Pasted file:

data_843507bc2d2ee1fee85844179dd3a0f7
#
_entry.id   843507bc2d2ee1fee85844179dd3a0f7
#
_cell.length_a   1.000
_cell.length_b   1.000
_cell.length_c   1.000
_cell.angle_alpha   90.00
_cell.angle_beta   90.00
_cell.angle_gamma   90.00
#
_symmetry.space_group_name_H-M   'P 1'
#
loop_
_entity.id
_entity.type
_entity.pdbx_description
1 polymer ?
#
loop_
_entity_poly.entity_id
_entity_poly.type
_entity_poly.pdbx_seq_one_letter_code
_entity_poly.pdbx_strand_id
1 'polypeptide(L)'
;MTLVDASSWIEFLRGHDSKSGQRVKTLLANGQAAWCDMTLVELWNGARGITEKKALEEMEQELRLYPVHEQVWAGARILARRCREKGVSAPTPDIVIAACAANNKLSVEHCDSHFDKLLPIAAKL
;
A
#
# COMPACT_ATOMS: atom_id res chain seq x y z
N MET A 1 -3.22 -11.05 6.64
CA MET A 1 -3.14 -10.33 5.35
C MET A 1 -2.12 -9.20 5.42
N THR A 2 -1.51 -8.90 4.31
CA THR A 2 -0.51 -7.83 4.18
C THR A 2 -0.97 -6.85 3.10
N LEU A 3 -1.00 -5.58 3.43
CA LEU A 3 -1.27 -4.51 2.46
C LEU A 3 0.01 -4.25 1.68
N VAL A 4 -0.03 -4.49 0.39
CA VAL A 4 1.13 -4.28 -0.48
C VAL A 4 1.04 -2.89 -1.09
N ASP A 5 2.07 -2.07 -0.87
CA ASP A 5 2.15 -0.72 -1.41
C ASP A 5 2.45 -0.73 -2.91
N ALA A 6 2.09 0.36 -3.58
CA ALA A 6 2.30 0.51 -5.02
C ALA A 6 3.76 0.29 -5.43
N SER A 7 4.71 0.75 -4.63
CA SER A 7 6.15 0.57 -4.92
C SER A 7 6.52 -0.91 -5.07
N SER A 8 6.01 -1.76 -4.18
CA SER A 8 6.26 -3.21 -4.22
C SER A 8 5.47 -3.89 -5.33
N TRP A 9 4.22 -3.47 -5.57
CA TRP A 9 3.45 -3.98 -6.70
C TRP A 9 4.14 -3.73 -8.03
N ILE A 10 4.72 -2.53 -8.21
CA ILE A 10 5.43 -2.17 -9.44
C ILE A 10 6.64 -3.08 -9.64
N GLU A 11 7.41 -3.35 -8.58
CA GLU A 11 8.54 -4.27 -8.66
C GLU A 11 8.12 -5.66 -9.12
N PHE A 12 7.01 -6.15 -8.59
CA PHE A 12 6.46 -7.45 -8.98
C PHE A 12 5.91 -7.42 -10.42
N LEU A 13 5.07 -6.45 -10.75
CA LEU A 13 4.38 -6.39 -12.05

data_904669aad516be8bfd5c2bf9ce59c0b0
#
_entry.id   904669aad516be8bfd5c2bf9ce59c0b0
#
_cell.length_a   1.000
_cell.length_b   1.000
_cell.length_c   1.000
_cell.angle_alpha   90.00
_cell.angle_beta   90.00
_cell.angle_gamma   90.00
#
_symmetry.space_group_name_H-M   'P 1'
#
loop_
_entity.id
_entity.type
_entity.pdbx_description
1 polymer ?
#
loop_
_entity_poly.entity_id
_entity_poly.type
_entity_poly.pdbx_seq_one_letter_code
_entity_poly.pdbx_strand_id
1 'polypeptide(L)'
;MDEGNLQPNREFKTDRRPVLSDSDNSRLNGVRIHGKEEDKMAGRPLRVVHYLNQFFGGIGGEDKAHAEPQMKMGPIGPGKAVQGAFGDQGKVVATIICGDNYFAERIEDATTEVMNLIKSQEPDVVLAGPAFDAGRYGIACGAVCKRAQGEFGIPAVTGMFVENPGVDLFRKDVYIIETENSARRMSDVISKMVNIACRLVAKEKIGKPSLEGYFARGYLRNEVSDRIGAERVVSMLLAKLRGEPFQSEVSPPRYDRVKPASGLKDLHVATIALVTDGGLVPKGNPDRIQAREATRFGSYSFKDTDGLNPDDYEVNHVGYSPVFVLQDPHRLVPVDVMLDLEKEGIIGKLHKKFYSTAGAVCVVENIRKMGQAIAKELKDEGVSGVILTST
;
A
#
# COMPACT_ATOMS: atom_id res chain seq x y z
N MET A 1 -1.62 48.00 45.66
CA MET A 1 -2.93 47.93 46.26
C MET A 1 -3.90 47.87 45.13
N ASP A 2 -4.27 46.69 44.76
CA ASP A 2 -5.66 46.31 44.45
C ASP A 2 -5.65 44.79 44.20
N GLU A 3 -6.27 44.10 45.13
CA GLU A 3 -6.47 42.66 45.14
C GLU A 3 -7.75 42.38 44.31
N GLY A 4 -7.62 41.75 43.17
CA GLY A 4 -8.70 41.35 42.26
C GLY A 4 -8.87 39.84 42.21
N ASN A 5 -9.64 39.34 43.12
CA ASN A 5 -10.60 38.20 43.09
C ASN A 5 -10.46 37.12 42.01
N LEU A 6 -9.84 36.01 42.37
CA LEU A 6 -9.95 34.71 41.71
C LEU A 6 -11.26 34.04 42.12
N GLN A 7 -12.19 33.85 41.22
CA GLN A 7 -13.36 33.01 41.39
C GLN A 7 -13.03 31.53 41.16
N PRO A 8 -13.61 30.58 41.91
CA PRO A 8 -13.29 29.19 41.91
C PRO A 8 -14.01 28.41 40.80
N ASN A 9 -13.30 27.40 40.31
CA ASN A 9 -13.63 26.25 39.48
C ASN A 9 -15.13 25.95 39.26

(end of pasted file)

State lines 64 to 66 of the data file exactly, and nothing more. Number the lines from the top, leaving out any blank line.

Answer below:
N PHE A 12 7.01 -6.15 -8.59
CA PHE A 12 6.46 -7.45 -8.98
C PHE A 12 5.91 -7.42 -10.42